Jul 8 2016
India is home to many religions, cultures and traditions. Indian weddings are not only opulent in nature but also diverse in customs and rituals. This diversity is also visible in the wedding outfits and jewellery of Indian brides.
Maharashtra, one of the Indian states with a rich cultural heritage, has got a unique place in wedding fashion radar.
A Marathi bride usually selects the traditional leaf green or golden yellow Paithani saree. The traditional Maharashtrian saree is called Kasta and is 9 yards long (well don’t we call our sarees 6-yard of wonder). Because of its length, the saree is also called Nauvari - meaning nine yards.
Like the Kanchipuram sarees, Paithani sarees also has a very honourable position among the Indian weaves. Paithani is silk sarees with beautiful zari borders. They are also embellished with traditional motifs like peacocks, flowers, parrots, vines etc... A handwoven Paithani saree would take more than 2 months to complete.
The Maharashtrian Kasta is also draped differently than the usual 6-yard sarees. You will have to pull the Kasta out between your legs and then take the pallu on one side.
Like the saree, the bridal jewellery of a Maharashtrian bride is also different than the brides from other states.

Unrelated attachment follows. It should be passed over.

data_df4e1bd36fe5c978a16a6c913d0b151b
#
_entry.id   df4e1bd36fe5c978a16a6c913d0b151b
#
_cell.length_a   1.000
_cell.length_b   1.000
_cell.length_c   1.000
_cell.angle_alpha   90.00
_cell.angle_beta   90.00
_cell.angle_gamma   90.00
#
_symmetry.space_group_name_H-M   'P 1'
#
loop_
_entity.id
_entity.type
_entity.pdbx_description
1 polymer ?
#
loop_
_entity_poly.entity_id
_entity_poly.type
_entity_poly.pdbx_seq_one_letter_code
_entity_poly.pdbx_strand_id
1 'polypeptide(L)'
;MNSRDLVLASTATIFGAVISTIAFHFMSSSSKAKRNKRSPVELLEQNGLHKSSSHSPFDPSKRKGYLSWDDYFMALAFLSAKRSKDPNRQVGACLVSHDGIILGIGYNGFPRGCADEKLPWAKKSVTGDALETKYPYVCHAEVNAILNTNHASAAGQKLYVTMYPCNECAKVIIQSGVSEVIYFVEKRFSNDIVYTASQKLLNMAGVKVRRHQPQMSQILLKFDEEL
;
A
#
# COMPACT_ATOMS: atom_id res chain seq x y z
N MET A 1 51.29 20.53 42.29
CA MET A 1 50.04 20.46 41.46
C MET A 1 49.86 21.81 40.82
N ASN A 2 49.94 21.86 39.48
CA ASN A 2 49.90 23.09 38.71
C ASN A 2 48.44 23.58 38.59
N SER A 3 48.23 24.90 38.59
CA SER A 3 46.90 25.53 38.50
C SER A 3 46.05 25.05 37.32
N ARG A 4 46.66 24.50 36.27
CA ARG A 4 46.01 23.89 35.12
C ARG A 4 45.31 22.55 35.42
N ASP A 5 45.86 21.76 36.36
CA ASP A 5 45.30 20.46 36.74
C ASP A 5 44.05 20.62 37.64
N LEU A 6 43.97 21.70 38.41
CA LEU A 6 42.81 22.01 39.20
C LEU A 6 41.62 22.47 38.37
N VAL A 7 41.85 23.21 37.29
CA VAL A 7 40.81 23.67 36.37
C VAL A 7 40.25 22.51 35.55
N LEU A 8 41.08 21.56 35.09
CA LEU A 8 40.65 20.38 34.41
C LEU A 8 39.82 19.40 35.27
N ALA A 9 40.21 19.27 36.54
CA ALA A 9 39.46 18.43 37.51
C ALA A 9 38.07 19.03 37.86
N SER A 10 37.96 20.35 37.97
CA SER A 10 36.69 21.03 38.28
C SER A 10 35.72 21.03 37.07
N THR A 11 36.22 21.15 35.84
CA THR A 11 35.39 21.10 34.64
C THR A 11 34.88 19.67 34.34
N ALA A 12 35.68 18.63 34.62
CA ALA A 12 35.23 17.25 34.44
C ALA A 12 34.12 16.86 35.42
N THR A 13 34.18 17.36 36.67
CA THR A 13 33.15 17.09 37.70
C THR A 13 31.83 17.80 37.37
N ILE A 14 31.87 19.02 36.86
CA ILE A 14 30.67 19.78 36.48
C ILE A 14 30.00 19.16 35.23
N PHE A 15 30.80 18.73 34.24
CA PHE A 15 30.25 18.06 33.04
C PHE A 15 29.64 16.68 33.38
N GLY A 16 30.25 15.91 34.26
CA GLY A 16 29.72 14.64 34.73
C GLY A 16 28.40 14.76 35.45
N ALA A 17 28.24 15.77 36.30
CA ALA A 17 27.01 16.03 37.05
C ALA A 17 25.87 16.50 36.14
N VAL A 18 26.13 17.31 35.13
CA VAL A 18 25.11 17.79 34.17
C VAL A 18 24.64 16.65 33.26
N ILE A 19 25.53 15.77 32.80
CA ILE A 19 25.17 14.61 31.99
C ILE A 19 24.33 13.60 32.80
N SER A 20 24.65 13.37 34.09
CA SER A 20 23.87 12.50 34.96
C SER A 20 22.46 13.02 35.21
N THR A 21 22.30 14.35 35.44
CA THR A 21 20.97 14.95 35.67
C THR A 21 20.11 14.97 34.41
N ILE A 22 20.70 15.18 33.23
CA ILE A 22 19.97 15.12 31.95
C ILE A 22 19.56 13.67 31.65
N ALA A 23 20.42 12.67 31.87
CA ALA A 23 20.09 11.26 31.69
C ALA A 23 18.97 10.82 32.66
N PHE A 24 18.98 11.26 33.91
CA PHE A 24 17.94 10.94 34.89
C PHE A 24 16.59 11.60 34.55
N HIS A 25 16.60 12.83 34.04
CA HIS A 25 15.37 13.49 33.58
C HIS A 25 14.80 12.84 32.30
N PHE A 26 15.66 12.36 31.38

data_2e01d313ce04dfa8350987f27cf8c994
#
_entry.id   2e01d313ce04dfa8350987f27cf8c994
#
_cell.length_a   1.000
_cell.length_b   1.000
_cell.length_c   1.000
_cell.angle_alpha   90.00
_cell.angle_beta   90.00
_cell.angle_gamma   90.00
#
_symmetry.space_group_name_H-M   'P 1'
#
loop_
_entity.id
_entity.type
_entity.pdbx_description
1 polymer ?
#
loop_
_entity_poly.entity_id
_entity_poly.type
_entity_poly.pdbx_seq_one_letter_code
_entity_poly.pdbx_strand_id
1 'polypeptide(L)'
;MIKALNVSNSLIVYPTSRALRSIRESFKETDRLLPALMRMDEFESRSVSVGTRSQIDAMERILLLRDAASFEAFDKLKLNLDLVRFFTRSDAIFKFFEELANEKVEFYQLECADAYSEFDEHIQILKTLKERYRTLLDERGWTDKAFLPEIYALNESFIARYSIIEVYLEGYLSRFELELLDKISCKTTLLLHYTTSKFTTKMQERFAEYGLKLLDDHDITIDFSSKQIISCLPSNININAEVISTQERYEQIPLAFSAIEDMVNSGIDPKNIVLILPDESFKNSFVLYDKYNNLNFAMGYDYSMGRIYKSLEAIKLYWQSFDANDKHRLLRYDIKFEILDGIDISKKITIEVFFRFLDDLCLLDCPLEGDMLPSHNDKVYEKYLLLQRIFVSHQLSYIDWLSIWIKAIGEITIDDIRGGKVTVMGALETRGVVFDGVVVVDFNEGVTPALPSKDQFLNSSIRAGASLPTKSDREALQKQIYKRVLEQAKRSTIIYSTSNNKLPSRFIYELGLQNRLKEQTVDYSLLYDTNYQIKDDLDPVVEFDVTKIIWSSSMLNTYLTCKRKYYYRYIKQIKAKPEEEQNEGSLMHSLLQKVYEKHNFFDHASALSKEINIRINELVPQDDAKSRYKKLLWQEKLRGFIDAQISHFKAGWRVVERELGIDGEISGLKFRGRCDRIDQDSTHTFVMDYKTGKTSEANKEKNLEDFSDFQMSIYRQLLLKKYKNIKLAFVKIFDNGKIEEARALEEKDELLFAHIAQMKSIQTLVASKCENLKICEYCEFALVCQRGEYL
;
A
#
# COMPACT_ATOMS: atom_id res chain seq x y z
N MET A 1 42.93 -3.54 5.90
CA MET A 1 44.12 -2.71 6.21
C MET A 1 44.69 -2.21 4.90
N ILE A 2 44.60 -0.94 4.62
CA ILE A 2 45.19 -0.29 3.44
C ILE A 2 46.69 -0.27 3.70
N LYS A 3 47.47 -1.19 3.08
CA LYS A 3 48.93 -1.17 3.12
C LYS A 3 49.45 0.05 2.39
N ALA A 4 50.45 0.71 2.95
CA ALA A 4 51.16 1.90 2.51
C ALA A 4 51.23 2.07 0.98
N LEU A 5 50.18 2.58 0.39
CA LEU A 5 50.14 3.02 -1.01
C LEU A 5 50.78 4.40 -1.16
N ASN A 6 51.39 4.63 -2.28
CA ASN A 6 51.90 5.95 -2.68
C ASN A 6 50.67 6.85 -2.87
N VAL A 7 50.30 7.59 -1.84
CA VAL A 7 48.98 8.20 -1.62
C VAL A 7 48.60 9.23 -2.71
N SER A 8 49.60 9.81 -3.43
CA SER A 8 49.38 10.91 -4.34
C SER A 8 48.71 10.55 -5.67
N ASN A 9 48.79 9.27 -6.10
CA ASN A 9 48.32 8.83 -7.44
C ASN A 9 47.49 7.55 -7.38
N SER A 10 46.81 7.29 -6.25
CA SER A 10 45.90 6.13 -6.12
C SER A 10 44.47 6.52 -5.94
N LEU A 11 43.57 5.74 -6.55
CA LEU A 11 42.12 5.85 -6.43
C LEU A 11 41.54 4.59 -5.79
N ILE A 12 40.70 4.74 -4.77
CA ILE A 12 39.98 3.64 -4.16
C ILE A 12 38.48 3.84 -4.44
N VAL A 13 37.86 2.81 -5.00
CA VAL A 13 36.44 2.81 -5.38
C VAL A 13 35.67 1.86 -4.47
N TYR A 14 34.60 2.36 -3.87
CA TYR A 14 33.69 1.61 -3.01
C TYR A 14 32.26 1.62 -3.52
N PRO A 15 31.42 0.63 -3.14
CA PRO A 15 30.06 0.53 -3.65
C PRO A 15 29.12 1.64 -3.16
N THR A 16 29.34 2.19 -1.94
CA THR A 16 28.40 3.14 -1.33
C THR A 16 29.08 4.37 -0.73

Marathi brides love pearls the most. That is why most of their wedding ornaments are embellished with pearls. There are also some unique pieces of jewellery that are a must for the Maharashtrian brides. The pearl encrusted nath, tanmani, vaaki (armlet), Ambada (hair jewellery) Kolhapuri saaj etc are worn exclusively by Maharashtrian brides.
The ornament mundavalya is worn by both the bride and the groom. It is a string of pearls that is worn horizontally on the forehead and another set of pearl strings hang from the sides framing the face.
The mangalsutra, the symbol of married women, is also different from that of the other brides. It is a gold and black beaded necklace.
Like the North Indian brides' chooda - the red and white bangles - the Maharashtrian brides wear green glass bangles along with solid gold bangles which are called patlya and kadas. The green bangles are worn in odd numbers and in different numbers in both hands. According to Maharashtrian traditions, green represents fertility and prosperity.
Another important bridal jewellery is the jodvi or toe rings.They are usually made of silver and are gifted to the bride by her mother-in-law.